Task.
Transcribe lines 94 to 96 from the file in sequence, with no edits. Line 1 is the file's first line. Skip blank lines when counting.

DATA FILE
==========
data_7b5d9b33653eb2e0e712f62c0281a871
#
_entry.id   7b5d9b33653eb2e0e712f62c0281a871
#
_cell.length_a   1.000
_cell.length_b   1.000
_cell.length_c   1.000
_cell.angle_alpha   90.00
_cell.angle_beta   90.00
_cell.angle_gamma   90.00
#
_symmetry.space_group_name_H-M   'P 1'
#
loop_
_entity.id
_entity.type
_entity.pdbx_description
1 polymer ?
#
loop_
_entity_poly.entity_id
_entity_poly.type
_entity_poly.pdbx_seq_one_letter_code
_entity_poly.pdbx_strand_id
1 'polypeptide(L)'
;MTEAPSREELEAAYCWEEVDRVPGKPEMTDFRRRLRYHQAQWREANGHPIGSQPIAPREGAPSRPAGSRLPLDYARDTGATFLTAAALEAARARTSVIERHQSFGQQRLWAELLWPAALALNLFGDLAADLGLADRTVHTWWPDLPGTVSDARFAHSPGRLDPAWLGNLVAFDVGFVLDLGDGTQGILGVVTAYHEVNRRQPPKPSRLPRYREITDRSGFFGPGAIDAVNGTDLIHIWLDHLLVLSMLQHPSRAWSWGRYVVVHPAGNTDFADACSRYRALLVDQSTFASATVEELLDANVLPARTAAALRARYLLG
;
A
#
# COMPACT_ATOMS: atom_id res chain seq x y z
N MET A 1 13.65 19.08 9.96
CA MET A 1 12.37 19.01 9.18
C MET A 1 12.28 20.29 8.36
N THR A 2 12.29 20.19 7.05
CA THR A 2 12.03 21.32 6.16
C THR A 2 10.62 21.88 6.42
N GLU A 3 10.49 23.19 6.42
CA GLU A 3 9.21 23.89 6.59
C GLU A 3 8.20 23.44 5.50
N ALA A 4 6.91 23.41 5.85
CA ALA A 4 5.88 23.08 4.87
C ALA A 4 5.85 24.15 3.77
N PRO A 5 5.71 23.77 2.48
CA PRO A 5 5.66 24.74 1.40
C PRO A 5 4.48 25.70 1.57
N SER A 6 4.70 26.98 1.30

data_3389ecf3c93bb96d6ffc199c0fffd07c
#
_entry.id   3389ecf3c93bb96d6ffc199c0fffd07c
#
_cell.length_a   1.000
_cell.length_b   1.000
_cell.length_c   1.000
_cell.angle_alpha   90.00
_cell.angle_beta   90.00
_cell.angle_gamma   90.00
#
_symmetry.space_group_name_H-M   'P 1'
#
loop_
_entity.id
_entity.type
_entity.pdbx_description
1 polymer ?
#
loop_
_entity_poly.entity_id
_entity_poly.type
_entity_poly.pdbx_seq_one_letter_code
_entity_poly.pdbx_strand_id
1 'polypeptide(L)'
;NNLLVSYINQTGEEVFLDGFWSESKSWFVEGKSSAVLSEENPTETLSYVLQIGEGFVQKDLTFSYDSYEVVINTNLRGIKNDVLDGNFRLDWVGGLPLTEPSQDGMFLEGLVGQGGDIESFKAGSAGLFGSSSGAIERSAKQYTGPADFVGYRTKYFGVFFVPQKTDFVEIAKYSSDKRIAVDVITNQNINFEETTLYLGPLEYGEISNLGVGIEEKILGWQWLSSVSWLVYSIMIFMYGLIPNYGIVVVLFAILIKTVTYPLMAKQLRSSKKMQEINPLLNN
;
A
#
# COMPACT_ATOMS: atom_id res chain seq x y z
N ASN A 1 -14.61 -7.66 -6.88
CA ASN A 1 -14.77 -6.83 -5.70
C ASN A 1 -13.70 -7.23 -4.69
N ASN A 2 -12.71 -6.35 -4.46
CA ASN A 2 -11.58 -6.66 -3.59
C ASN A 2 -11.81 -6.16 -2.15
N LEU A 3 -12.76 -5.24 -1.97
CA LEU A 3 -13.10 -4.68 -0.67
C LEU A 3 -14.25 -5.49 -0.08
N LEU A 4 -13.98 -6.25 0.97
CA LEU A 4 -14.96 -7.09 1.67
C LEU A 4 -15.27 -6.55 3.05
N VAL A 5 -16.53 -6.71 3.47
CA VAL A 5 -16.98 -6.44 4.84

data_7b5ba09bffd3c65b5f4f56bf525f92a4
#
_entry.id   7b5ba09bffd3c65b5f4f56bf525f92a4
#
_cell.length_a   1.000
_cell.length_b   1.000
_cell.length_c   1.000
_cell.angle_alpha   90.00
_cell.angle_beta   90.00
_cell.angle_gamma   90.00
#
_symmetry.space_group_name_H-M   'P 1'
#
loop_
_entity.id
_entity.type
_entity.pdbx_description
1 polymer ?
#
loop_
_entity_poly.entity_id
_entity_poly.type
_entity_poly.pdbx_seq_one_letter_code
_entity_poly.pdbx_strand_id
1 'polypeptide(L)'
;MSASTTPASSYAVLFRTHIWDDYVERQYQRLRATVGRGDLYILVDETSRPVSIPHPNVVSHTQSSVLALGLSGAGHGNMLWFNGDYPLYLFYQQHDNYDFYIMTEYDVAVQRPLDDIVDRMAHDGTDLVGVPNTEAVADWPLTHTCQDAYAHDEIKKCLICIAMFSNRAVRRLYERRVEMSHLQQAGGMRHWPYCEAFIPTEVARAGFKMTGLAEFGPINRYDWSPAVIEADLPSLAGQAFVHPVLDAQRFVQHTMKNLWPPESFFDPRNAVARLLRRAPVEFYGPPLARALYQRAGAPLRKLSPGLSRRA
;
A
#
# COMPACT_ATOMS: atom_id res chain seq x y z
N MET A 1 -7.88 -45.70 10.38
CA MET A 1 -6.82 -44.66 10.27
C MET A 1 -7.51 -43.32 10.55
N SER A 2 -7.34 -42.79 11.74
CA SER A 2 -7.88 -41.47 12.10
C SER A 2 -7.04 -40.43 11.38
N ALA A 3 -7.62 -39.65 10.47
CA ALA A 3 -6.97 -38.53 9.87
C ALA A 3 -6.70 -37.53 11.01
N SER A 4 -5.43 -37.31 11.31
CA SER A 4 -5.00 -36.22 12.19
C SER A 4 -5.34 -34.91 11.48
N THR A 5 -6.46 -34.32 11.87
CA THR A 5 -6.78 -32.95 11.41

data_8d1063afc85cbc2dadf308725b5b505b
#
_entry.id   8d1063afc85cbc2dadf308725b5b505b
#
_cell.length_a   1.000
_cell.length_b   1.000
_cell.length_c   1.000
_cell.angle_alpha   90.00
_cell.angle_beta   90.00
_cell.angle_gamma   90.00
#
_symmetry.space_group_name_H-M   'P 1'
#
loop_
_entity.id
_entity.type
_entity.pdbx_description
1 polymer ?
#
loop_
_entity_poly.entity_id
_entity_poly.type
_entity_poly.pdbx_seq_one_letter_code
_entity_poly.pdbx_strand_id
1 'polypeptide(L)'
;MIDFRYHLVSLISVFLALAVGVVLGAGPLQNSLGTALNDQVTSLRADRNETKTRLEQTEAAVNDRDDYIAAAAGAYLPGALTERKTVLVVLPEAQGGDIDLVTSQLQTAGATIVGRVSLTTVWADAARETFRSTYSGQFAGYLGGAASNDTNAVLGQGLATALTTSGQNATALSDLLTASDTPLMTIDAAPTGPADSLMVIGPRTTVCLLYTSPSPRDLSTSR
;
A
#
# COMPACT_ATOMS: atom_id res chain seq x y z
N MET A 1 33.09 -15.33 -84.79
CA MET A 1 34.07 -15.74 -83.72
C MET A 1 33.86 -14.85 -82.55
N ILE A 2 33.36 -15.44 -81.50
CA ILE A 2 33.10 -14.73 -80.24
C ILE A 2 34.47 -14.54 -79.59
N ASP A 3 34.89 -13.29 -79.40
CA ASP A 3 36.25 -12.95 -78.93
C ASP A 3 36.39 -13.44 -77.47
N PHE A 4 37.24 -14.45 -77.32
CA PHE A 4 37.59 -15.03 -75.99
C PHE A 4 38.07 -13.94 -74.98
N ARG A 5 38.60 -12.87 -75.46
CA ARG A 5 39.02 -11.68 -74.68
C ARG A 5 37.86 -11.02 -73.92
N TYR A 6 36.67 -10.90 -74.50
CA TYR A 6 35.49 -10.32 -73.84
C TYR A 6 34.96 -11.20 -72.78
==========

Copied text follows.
#
_cell.length_a   1.000
_cell.length_b   1.000